Told in multiple viewpoints from several characters, the author’s first book in the series shows adept, organic handling of customs, language and historical events without banging the reader over the head with brogue or unusual, unexplained practices or words. Some language. Tender and tough in all the right places. Recommended for those who enjoy Scottish or otherwise early nineteenth century historical romance and intrigue.

About the Author
Jennifer Trethewey
Hi, I’m Jennifer Trethewey and I write about men in kilts because, hey, what’s not to love about a man in a kilt? I was lucky enough to travel to Scotland twice. I have fallen in love with the Highlands and all things Scottish: the people, their language, cuisine, customs, idioms, humor, history, intense sense of pride, and, most of all, the land—the perfect setting for sweeping romantic tales of love, strife, and glory. As they say, Scotland is pure dead brilliant!


I’m an actress, former co-artistic director of a professional theater company, and my husband and I operate an improv comedy club. I live with my comedian husband in the Midwest where I’ve been ever since college.

I write both contemporary and historical fiction full time. I like to read romance, mystery, fantasy, and paranormal, as well as literary fiction and non-fiction. I love movies and music and dogs and good wine and I love to enjoy them all with my friends.












Friday, December 8, 2017

Seventh Dimension - The Prescience: A Young Adult Fantasy (Seventh Dimension, #5).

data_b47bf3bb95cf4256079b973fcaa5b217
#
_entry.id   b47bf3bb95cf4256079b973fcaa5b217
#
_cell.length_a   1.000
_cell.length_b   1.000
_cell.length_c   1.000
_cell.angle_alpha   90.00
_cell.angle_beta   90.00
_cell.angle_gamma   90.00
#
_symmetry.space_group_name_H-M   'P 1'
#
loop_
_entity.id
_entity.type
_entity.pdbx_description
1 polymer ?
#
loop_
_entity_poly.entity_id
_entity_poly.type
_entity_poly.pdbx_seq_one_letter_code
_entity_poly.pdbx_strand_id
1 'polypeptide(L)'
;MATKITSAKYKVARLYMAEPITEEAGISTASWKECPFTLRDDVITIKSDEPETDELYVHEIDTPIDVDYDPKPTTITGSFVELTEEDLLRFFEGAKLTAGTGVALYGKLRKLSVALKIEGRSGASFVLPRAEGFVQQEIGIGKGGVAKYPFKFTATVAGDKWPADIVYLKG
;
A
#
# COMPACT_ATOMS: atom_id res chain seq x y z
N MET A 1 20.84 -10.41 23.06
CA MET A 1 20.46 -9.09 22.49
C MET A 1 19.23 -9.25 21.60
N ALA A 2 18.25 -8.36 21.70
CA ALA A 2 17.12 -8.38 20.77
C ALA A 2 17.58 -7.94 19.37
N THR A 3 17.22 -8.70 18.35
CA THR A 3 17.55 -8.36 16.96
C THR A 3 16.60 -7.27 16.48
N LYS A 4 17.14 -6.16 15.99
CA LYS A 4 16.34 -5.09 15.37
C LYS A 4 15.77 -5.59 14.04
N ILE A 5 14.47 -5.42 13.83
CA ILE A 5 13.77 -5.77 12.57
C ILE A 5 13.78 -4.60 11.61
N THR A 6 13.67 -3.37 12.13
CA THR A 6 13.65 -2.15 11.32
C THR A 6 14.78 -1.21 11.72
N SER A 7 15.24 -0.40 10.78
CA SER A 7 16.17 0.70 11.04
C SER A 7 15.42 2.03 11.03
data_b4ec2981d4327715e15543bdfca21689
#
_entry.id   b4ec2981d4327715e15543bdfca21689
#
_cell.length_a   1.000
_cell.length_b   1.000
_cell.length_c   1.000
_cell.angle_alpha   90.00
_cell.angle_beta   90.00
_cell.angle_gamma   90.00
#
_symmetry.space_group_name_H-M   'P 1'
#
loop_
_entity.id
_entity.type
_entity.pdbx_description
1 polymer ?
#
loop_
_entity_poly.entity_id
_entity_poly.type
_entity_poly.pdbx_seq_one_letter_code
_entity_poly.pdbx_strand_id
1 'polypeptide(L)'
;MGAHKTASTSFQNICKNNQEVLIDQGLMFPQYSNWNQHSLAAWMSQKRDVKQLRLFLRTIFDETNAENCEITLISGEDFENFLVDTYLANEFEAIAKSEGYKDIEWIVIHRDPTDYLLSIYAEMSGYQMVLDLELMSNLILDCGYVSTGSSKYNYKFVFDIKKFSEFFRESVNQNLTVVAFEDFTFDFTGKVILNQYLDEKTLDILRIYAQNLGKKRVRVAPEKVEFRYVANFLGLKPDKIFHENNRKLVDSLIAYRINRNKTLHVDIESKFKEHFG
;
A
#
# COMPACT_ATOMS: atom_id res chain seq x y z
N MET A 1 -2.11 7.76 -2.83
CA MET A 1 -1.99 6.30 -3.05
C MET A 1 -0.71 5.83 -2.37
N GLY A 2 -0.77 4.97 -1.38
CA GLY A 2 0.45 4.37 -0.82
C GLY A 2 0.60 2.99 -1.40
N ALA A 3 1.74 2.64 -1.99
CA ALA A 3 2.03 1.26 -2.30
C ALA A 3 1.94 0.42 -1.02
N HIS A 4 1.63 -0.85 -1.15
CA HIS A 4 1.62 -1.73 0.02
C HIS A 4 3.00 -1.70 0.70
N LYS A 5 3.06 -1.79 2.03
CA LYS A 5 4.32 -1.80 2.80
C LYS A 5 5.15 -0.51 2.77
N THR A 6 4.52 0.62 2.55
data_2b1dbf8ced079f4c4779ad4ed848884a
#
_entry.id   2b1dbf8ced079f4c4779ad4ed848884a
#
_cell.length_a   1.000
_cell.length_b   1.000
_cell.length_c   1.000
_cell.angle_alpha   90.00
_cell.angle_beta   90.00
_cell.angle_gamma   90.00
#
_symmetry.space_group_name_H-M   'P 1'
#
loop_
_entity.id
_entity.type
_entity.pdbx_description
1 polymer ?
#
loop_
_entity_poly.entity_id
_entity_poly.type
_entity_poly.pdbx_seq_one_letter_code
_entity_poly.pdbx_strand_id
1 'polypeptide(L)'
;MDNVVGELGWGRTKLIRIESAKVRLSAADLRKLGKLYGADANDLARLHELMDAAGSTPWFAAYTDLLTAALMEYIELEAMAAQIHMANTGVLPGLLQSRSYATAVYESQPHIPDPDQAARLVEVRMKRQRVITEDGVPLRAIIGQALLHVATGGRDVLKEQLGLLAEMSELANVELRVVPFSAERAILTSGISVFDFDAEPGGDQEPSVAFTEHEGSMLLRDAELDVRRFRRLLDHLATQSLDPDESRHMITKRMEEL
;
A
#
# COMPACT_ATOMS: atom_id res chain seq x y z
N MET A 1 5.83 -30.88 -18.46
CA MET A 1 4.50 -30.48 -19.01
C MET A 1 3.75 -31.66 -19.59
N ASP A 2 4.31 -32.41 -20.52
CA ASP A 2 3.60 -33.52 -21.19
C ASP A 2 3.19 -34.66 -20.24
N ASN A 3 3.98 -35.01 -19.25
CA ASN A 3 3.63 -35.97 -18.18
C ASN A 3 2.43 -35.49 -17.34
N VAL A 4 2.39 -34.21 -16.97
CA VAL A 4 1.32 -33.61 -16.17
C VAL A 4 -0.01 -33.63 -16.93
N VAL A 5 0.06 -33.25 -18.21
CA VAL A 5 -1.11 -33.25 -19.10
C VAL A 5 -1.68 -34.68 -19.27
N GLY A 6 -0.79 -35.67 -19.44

FREE OFFER! - read the interview below to see terms.
The Prescience 
By Lorilyn Roberts
Inspirational Young Adult Fantasy

Print: $14.95
EBook: $.99
November, 2017

Buy on Amazon

About the book:
Seventh Dimension – The Prescience, A Young Adult Fantasy, is the fifth book in the Seventh Dimension Series that combines contemporary, historical, and fantasy elements into a Christian “coming-of-age” story. When bombs fall on Jerusalem, Shale and Daniel rescue an orphan and return to the first century. Amid supernatural tribulation, they hope to unravel the mysterious disappearance of Daniel’s father and the goal of the New World Order. When multiple realities collide, God reveals once again time is an illusion until the appointed times.

Lisa Lickel's review:
This is so far my favorite of the series. Although you do want to know what went before, it’s not necessary in order to immerse yourself in this story’s possibly real near future—the big one, where no one survives. The series takes a contemporary young lady, Shale, on journeys back in time, mostly to the biblical time of Christ where she experiences life in the first century AD. She meets and falls in love with a young man whose family is involved in the time portals responsible for these adventures. Shale and Daniel are on an ever-increasingly amazing rush toward the biblical end times.